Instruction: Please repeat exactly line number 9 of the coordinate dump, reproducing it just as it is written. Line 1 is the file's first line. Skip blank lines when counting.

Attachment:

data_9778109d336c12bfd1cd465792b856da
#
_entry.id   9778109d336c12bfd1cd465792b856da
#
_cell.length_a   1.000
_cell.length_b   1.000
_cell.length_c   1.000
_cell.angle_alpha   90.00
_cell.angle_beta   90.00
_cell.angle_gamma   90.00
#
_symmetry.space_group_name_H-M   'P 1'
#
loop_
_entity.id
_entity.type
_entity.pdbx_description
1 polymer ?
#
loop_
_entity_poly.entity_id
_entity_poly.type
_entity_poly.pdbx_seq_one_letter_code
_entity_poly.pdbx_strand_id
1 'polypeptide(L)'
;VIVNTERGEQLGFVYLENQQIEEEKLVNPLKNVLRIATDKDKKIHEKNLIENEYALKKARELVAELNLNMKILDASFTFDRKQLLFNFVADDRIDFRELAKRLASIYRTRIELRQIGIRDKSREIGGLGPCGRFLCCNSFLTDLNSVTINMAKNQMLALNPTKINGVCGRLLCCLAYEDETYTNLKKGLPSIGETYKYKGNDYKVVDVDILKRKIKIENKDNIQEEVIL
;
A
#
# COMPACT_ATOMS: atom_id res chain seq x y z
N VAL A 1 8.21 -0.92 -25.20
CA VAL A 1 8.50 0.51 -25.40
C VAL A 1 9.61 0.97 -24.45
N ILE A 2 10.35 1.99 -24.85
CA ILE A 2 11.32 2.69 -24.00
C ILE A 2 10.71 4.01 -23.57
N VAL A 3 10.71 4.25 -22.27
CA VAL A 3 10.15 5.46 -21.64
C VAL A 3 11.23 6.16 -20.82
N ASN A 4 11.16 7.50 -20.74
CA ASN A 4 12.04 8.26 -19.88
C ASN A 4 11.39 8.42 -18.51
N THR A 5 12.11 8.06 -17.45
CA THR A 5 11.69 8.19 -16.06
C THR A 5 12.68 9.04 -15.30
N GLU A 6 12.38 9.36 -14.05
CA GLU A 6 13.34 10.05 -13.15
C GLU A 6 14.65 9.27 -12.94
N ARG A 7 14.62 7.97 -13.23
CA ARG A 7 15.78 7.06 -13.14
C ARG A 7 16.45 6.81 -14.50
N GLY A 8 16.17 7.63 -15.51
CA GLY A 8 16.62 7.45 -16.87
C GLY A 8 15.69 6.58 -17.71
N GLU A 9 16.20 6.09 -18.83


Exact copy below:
_cell.angle_beta   90.00